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The rise of the creative at work

28 September 2016

Culture at Work

The fourth Industrial Revolution is upon us and we’re all going to lose our jobs, again. Putting aside the scaremongering and taking a look at the literature on the topic, there is no doubt we have to think about the future of work and our place in the system.

Tim Dunlop’s new book Why the Future is Workless (New South; rrp $29.99), for example, examines how automation will replace human workers, while a CEDA report from 2015 estimates that in 15 years about 40 percent of today’s jobs will be replaced by technology.

Did you ever think there would be driverless cars and what does that mean if you work for Uber? Have you thought about the impact of software replacing lawyers and accountants by searching case law and precedent, carrying out discovery, online accounting and book-keeping aps, for example?

When you consider we live in a Capitalist system, developments like these make perfect sense. Capitalism’s largest cost is labour. Destroying jobs cuts these costs, increasing growth. In the Capitalist system in which we live, using technology to get rid of jobs makes perfect sense.

No area of work is immune in the new world order of work and capital, except when it comes to creatives and empathy, and that’s where organisations such as CULTURE AT WORK (CAW) (pictured above) are ahead of the wave.

“After eight years of hard work, CULTURE AT WORK - a not for profit charity and an Australian Research Institute - was listed as the seventh most innovative NFP organisation in Australia,” says Liz Rowell, Board member.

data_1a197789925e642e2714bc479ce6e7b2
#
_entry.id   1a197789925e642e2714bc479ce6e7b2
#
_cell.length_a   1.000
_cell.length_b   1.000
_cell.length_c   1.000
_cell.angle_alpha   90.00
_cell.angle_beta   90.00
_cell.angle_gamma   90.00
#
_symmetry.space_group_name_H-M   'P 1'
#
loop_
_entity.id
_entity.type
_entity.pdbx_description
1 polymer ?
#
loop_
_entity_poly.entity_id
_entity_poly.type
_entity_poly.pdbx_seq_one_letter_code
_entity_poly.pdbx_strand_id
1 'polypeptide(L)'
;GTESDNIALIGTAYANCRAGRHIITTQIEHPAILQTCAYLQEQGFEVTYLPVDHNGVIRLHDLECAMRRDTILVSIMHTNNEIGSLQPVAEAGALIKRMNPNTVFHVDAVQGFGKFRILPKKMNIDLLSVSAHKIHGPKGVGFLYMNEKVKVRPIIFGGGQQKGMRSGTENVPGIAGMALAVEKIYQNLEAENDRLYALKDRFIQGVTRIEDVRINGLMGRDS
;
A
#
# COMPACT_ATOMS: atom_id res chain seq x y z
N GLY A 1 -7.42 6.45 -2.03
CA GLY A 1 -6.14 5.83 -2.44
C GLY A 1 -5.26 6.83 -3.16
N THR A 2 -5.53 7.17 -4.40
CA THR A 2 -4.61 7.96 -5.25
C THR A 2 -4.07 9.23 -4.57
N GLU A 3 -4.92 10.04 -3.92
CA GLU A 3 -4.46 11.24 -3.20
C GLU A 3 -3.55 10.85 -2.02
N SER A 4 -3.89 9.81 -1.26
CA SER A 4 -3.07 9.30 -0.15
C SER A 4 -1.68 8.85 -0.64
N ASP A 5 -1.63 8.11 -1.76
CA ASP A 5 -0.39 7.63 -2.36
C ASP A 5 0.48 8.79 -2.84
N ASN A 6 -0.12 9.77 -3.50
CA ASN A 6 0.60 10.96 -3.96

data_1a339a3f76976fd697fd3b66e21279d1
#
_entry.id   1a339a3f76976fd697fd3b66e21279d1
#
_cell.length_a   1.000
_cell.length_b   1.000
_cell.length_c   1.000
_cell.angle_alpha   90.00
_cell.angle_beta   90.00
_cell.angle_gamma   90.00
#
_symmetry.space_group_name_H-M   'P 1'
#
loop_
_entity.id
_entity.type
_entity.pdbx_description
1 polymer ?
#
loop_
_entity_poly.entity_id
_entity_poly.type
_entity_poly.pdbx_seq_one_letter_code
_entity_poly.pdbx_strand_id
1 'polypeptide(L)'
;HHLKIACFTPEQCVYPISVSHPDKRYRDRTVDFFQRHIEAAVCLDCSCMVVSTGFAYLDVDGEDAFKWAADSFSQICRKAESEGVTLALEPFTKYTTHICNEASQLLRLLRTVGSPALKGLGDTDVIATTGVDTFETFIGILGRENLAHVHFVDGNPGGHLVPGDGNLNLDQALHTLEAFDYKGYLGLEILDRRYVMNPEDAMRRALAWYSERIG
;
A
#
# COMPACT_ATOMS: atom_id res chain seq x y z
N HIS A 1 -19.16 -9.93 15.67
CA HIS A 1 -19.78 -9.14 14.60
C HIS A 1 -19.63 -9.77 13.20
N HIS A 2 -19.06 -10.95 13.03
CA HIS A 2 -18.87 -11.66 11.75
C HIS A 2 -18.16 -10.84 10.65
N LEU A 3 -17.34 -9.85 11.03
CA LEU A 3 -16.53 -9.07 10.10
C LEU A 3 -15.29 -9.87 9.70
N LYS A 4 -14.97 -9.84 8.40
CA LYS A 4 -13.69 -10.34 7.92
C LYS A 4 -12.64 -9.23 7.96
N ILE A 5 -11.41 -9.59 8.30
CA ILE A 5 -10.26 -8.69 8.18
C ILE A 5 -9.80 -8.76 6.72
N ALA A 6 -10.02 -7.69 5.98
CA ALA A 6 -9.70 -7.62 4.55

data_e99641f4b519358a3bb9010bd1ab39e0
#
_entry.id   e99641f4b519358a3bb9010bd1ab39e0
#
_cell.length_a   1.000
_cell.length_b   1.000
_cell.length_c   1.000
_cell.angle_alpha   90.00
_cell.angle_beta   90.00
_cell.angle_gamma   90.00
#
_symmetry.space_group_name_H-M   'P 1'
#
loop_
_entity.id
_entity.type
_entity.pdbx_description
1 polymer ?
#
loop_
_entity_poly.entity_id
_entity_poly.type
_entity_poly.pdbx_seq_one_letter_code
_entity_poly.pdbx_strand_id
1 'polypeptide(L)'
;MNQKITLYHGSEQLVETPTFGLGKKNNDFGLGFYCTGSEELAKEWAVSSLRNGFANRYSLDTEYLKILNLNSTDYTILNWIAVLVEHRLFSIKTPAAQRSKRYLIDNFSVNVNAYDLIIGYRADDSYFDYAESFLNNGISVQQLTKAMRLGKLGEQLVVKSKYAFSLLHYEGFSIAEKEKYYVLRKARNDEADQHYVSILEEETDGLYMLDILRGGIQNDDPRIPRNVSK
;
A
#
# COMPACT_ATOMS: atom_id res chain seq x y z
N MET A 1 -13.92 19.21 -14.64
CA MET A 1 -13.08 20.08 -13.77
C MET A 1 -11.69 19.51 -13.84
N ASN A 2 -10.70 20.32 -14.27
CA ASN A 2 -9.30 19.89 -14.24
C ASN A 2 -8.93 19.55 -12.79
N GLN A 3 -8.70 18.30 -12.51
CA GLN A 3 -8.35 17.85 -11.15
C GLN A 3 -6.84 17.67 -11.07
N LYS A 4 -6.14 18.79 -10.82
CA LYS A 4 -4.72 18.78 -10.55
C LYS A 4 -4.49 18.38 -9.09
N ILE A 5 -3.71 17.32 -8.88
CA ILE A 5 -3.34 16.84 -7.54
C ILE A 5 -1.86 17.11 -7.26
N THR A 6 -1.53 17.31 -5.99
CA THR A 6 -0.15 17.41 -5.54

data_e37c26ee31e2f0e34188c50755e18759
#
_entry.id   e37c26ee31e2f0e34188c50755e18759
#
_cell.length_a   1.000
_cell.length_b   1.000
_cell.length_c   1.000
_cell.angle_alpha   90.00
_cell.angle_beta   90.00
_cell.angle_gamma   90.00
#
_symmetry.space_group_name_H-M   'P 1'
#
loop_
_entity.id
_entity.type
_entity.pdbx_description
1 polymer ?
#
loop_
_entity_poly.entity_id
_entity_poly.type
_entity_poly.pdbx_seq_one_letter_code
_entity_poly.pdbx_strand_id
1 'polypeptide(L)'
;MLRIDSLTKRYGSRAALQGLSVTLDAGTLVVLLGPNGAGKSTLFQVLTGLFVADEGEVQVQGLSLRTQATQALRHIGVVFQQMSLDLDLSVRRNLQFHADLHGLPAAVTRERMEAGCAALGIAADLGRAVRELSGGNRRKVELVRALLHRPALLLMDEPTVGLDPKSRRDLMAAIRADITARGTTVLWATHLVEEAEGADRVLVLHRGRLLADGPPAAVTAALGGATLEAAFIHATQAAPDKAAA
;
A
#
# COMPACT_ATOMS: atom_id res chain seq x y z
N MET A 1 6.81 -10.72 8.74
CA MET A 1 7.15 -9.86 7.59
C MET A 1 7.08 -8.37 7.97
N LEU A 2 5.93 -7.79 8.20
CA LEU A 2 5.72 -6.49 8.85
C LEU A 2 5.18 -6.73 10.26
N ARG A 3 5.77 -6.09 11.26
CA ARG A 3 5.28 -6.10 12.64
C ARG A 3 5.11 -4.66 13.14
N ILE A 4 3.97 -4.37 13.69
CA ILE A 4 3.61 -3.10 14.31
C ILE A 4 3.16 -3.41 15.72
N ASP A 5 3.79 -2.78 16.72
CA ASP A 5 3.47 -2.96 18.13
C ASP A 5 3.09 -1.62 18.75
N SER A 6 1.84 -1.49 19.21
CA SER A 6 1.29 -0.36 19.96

“This was measured by innovation, adaption and achievement in creative outcomes including school programs and artist residency outcomes. The vision is to highlight the value of the artist as a contributor to research, creativity, innovation and the economy. Working with talented artists and connecting them with creative and flexible scientists, engineers and mathematicians, for the purpose of innovation and development in Australia and beyond, will mean that eventually creativity will be measured and valued as a great contributor to our future world,” says Liz.

“One day, artists working on collaborative projects will be paid in the same way as scientists. This will encourage hybrid artist-scientists and attract more girls to the field,” she finishes.

CAW is setting out to inspire future generations of creative thinkers through Art, Science and Technology in a series of programs that start from early learning and primary school programs for disadvantaged schools to community art and health programs like National Science Week talks, conferences, workshops, performances and art-science residencies and exhibitions.

Laura Jade Hindes is an artist with degrees in Biology and Painting and Illuminated Design. She has been an artist in residence with CAW and during her residency created a two-metre light brain with a team of technicians, neuroscientist and coders. A headset links the brain to the wearer’s alpha, beta and theta waves. Recently, Laura was at a science communicators conference, Starmus, on the Canary Islands with Stephen Hawkings and Brian Cox. Created by Garik Israelian, researcher at the Institute of Astrophysics of the Canary Islands (IAC), the Starmus Festival is a combination of science, art and music that has featured presentations from Astronauts, Cosmonauts, Nobel Prize Winners and prominent figures from science, culture, the arts and music. CAW is looking forward to what Laura will bring back to the organisation.

For more on CAW, and to get involved,